Pretty Lights at Bank of NH Pavilion | Gilford, NH | September 15th, 2017 – September 16th, 2017


  • Date:Friday, September 15, 2017 - Saturday, September 16, 2017
  • Venue:Bank of NH Pavilion
  • Address:72 Meadowbrook Ln, Gilford, NH 03249
  • Artists:Pretty Lights, Ganja White Night, Opiuo, Twiddle, Exmag, Jade Cicada, Maddy O'Neal
  • Time:04:00 PM


A sold-out show playing to thousands of people is typically a reason to celebrate. But for Derek Vincent Smith – better known under his moniker as the innovative electronic-music producer Pretty Lights – it led to a creative crisis of conscience. As he headed offstage during one of the final shows of Pretty Lights’ 2010 fall tour, Smith found himself caught in a moment of introspection that would prove life changing. “I’d been spending a lot of time thinking about the state of the music scene I’m part of,” Smith explains. “Right then, I decided to step it up in all aspects. I needed to make an album that showed that it’s not all about making everything in the computer – a history lesson, but still utterly contemporary.” That initial concept would lead to not one but two new Pretty Lights albums – A Color Map of the Sun and its essential companion, Live Studio Sessions From A Color Map of the Sun – to be released on July 2, 2013. The creation of these two symbiotic works would ultimately find Pretty Lights rewriting the rules for making electronic music – and indeed embarking on one of the most ambitious, labor-intensive musical projects in recent memory.

On previous releases – from Pretty Lights’ 2006 debut album Taking Up Your Precious Time to its far-reaching 2008 double-disc follow-up Filling Up The City Skies and 2010’s extraordinary three-EP run (Making Up A Changing Mind, Spilling Over Every Side, and Glowing In The Darkest Night) – Smith established a distinctive aesthetic; his music has always shown an iconoclastic drive to blur and defy genres and ultimately avoid pigeonholing. From the earliest productions under the Pretty Lights name, Smith combined the gritty, crate-digging boom bap of hip-hop heroes like DJ Premier and RZA with the speaker-shredding digital thump of current bass music and club/rave culture – all infused with an expansive sensibility demonstrating Smith’s roots in live, instrumentally-based psychedelic rock. For A Color Map of the Sun – Pretty Lights’ first album to be offered for commercial sale, as opposed to just a free download – Smith wanted to stay true to the sound that’s made him one of today’s most beloved current electronic-music icons, while at the same time challenging himself to reach new stylistic and technical realms. A self-professed “sample collage” artist, he decided it was time to create his own samples. “Before, I’d combine 25 samples into one song; this time, I was going to create my own original sources, retaining the timbre and quality that spans the great musical periods of the last century – from modern classical and jazz, to ‘60s soul and beyond. I wanted to have as big a collection of vinyl to sample as I always did – but I was going to make all the music in it, exactly as it would’ve been in all those different eras.”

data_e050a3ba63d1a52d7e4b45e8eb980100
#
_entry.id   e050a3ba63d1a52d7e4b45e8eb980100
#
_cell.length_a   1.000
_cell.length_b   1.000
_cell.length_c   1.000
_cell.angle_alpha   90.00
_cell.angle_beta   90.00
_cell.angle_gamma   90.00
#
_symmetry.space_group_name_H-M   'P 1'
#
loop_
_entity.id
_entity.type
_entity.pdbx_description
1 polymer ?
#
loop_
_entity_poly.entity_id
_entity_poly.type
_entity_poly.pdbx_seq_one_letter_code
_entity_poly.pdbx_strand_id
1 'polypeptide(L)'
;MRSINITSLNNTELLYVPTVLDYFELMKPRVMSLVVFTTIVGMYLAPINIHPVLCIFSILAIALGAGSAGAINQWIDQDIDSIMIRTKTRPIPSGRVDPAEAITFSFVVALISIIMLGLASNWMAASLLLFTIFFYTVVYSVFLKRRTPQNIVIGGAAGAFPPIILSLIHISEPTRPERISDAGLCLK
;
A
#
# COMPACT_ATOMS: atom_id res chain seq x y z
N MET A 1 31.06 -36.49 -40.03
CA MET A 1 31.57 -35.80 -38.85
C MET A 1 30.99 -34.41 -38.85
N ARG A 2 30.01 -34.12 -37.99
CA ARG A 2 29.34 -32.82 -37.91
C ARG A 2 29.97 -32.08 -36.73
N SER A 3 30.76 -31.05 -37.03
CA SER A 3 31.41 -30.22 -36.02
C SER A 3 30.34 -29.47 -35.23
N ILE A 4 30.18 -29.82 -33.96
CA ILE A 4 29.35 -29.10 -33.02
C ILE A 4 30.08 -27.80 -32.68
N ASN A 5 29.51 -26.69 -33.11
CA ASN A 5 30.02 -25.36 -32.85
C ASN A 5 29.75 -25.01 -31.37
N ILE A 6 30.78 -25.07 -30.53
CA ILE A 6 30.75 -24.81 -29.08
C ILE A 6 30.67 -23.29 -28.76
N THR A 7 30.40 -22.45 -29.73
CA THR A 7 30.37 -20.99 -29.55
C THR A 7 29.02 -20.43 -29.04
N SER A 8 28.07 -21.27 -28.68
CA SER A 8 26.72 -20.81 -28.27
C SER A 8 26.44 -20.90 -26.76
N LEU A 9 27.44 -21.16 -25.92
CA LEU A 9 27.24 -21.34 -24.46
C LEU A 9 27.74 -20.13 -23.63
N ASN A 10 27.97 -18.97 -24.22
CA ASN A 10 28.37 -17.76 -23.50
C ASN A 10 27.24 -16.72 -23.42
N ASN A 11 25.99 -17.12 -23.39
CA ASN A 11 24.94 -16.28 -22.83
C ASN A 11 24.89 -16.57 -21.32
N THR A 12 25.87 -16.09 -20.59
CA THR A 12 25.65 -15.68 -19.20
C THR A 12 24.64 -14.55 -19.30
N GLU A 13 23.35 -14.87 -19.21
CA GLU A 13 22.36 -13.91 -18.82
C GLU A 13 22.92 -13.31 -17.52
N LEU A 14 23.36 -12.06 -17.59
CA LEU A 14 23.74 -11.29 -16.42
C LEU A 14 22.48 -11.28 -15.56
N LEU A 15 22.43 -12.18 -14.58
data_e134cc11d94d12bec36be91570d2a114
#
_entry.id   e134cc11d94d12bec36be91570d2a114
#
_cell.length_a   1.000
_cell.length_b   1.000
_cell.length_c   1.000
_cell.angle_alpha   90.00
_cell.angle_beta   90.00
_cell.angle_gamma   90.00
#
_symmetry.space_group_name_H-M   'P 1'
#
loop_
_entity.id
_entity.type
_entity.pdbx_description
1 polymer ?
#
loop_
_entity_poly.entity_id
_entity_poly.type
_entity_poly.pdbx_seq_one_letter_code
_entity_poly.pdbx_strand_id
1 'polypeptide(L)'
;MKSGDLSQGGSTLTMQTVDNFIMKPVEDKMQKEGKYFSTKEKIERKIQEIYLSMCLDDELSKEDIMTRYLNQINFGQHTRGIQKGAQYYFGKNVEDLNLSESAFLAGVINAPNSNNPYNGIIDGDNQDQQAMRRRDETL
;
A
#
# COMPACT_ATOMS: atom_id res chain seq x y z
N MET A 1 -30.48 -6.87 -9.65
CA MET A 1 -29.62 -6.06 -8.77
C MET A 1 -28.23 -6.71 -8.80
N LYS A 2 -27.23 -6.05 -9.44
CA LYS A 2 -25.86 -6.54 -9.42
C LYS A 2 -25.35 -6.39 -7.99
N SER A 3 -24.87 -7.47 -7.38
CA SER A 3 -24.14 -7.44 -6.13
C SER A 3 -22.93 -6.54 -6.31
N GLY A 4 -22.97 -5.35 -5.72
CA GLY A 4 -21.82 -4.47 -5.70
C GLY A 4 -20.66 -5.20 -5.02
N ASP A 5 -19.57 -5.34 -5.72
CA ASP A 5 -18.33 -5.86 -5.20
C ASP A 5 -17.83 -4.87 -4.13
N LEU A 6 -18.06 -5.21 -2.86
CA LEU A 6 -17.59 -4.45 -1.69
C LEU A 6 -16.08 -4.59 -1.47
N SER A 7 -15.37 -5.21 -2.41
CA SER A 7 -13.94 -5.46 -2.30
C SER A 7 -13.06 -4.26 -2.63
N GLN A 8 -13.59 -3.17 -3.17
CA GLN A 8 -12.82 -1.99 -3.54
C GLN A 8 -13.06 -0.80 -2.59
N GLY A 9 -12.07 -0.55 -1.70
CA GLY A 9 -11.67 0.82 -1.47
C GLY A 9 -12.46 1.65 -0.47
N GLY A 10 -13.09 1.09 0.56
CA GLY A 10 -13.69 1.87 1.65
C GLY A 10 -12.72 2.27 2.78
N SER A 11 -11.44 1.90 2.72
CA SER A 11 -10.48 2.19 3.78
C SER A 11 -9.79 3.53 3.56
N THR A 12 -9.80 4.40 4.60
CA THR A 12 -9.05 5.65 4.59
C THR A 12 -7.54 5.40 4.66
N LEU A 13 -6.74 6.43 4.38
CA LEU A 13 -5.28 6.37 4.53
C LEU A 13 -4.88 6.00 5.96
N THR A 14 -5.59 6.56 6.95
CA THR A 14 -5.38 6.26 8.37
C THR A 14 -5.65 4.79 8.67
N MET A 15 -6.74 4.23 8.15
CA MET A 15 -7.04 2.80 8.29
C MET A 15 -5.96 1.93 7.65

This idea sent Smith into an intensely laborious, obsessive process that would test and expand all of his abilities. Where so much of today’s music is created entirely “in the box” using digital plug-ins, Smith wanted to do exactly the opposite. If he wanted to use a sound or groove from a different era, Smith was going to recreate it using exact period instruments, recorded only via the gear that was available during that time in history. He also refused to use software keyboards after becoming obsessed with the buttery warmth of modular analog synthesizers, which are famously complex to play and program. “I ripped out the bunks in my bus, installed a module system, and taught myself modular synthesis,” Smith says.

Smith ventured out of his Denver, Colorado base to begin working in February 2011 at Brooklyn’s Studio G, where recording engineer Joel Hamilton had amassed an unparalleled collection of vintage equipment. “When I got to the studio, I saw they had a 24 track, 2” tape machine ready to go, and I was like ‘No, no, no, we are recording to stereo tape because that’s how it was done pre-1970,’” Smith notes. With himself often on bass and keys, Smith found himself directing a stellar team of anywhere from 5 to 15 musicians, including drummer Adam Deitch and Soulive guitarist Eric Krasno alongside string players, horn sections, keys players and everything in between. Vocalists, meanwhile, spanned soulful singers Smith discovered in his travels to elite MCs like Eligh, The Grouch, and Talib Kweli (who raps over the infectious syncopated funk of the album’s first single “Around The Block”). Throughout the entire process, he’d intentionally challenge both his players and himself. “I learned to be an on-the-fly conductor/composer,” he says. “These were virtuosos used to working off charts, and we didn’t have charts of any kind.”